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Innovation Needed to Offset Risks to the SDGs

By Tom Cardamone Managing Director of Global Financial Integrity

IMG_9327Widespread implementation of the Sustainable Development Goals (SDGs) is predicated on two generally-accepted assumptions. First, the gap in funding between current development financing levels and that needed to attain the SDGs – estimated to be $2.5 trillion annually – will be filled. Second, the majority of the “new money” that fills the gap will be generated by the developing countries themselves. The mechanism to realize this tremendous increase in funding, known as “domestic resource mobilization” is, in turn, based on developing countries fulfilling two key requirements. First, they must create substantial economic growth and, second, this must be coupled with significantly improved governance which will enable them to collect taxes and implement programs needed to attain the SDGs. However, two global analyses released this year sow doubt that a sufficiently large number of emerging market and developing economies will accomplish either of these two prerequisites to warrant optimism that the SDGs will be achieved.

In its semi-annual report Global Economic Prospects, the World Bank notes that there will be a “short-term upswing” in developing country economies in 2018, but over the next decade it predicts “slowing potential growth.” This slowdown, which the Bank estimates will be a flat 4.3 percent average annual growth rate during the period (one-half percentage point below current growth rates), will “risk gains in improving living standards and reducing poverty around the globe.” Simply put, during the majority of the 15-year SDG period when growing economies and significantly improved tax collection are vitally important to poverty reduction programs, the Bank believes lower growth will continue for the foreseeable future.

An annual report by Freedom House titled Freedom in the World 2018 paints a similarly bleak picture of the state of democracy around the world. Free societies with democratic institutions are the bedrock needed to create well-run programs that reduce poverty and boost economies. But according to the Freedom House survey, in 2017 democracy declined for the twelfth year in a row and “countries experiencing setbacks in political rights and civil liberties far outnumber those showing improvements”. For example, in Africa only ten of the 54 countries in the region were deemed to be “free” with over 80 percent listed as either only “partially free” or “not free.” Low levels of freedom beget increased uncertainty and unrest which, in turn, undermine efforts to increase economic growth. The World Bank’s Global Economic Prospects comments on this reality in its report by noting that much-needed reforms will likely be “resisted by politically powerful groups.”IMG_0183

While there are numerous efforts around the globe to increase capacity and provide technical assistance more must be done to offset the grim predictions of the World Bank and Freedom House reports. One effort that should be pursued is to establish, in any country receiving financial assistance from an International Financial Institution (IFI), a body like the International Commission against Impunity in Guatemala (CICIG). This grand corruption-fighting organization is effective, independent, funded by the United Nations, and is headed by a highly qualified legal expert from outside Guatemala. Given the stakes, the international community must insist that a well-funded and robust CICIG-type unit be permitted to operate in all recipient states in order to protect the people of that country from the ravages of corruption, money laundering, and organized crime. All aid, except that for emergency humanitarian assistance due to famine, natural disaster, war, or pandemic, should be tied to the establishment of such an organization in order to underscore the seriousness of the effort.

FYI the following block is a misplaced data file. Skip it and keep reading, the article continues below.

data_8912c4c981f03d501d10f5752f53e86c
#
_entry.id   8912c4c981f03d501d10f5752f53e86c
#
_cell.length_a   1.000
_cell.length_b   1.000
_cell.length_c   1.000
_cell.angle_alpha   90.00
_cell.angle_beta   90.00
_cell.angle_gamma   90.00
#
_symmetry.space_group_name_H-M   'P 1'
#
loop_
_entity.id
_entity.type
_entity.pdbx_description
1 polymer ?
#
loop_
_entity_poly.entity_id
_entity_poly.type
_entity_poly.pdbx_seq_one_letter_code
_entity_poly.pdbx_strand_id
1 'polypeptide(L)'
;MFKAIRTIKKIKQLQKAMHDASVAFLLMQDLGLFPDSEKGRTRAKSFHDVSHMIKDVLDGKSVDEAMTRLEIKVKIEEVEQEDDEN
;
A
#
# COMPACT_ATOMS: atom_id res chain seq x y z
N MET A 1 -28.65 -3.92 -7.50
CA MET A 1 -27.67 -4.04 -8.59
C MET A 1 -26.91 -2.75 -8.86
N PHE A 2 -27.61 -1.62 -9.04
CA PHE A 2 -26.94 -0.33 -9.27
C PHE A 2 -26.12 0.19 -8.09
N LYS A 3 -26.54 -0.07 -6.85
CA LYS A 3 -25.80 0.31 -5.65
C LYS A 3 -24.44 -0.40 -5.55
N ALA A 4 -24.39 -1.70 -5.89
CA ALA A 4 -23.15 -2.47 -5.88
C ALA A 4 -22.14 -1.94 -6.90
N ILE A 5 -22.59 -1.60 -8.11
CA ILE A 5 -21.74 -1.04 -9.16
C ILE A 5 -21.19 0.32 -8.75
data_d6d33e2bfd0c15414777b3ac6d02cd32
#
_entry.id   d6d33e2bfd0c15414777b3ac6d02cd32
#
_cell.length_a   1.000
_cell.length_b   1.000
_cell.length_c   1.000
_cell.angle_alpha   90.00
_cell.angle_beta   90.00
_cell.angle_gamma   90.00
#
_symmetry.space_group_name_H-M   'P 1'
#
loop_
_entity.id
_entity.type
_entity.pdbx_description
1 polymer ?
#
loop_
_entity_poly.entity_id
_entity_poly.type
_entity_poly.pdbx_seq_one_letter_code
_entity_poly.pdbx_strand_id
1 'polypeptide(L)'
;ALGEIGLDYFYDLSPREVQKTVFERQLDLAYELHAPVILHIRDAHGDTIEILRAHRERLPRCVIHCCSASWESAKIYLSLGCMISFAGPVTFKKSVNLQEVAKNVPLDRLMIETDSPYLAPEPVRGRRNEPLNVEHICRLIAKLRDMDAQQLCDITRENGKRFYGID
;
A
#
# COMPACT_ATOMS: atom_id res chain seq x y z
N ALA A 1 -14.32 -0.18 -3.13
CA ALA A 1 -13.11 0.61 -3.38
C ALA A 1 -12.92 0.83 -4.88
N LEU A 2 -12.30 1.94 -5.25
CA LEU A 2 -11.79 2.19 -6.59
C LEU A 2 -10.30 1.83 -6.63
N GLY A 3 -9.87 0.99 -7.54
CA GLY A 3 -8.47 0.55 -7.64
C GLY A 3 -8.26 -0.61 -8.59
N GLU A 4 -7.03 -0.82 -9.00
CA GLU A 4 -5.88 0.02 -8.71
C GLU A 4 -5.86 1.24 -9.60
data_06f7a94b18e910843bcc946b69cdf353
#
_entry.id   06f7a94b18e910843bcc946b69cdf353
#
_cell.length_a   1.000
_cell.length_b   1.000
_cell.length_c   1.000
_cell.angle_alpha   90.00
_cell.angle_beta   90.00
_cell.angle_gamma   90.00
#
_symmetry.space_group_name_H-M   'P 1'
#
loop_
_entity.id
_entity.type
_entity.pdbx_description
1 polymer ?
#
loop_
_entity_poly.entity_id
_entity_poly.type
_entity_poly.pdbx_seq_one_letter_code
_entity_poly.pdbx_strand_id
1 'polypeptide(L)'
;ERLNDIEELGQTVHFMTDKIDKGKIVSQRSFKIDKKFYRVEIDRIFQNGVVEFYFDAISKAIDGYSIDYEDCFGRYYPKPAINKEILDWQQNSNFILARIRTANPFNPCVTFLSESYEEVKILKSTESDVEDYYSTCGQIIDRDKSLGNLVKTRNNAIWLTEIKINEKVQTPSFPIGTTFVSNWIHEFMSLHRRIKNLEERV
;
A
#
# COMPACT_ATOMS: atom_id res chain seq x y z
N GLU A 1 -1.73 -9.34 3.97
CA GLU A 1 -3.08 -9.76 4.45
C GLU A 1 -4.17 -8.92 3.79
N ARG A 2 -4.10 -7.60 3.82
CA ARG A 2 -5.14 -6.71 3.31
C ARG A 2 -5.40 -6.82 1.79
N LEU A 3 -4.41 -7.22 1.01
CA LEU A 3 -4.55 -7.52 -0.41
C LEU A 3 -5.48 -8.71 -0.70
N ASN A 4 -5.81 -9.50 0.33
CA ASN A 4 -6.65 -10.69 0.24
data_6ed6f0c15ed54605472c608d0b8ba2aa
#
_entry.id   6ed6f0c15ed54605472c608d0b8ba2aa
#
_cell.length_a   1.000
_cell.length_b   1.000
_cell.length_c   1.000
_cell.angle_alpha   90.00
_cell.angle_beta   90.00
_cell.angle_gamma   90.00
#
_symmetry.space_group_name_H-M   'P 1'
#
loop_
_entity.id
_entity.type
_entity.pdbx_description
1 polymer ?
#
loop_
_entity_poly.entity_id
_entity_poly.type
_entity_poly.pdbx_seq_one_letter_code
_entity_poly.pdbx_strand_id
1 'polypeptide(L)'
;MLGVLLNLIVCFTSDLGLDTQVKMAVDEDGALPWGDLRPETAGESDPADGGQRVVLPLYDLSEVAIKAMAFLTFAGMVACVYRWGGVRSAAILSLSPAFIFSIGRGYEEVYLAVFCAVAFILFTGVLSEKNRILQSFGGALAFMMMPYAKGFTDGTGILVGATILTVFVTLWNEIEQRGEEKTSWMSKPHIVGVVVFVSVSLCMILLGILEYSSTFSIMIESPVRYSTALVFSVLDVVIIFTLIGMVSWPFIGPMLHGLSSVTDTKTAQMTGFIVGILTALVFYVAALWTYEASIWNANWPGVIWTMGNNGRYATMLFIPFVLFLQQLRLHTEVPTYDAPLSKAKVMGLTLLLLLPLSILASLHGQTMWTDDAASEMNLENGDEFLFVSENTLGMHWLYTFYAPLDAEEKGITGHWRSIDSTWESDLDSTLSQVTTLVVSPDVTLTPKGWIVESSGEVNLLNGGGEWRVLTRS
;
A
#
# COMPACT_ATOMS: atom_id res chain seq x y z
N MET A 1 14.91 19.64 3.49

Additionally, a multi-agency task force established in Australia in 2006 to attack tax evasion and international crime has been very successful and should be a model for similar programs in developing countries. With more than $3 billion in taxes collected and new tax liabilities raised, “Project Wickenby” provides a best practice for bringing together experts from seven different departments to coordinate actions to fight the offshoring of wealth and the proceeds of crime. This whole-of-government approach can be instrumental in curtailing what, in many countries, is an almost effortless movement of illicit funds to tax havens and secrecy jurisdictions. This fundamental challeng, faced by nearly all developing nations, is a clear and present danger to their economies. As with the CICIG-type bodies, IFIs should make the creation of a multi-agency taskforce a prerequisite for financial assistance.

aIMG_9567Both CICIG and Project Wickenby have been time-tested and are effective institutions that are making great progress. Funding for similar efforts should come from the IFIs and should be brought to scale as soon as is possible. As Norwegian Prime Minister Erna Solberg noted in Davos, “promoting peaceful, just and inclusive societies (i.e. SDG 16) is the key to achieve all the other” SDGs. And the quickest way to achieve that is to eliminate the impunity with which criminals and corrupt officials have operated for decades.

The author is Managing Director of Global Financial Integrity, a Washington, DC-based research, advocacy and advisory organization focused on helping developing country governments curtail the flow of illicit funds offshore in order to promote economic growth and reduce poverty and inequality.

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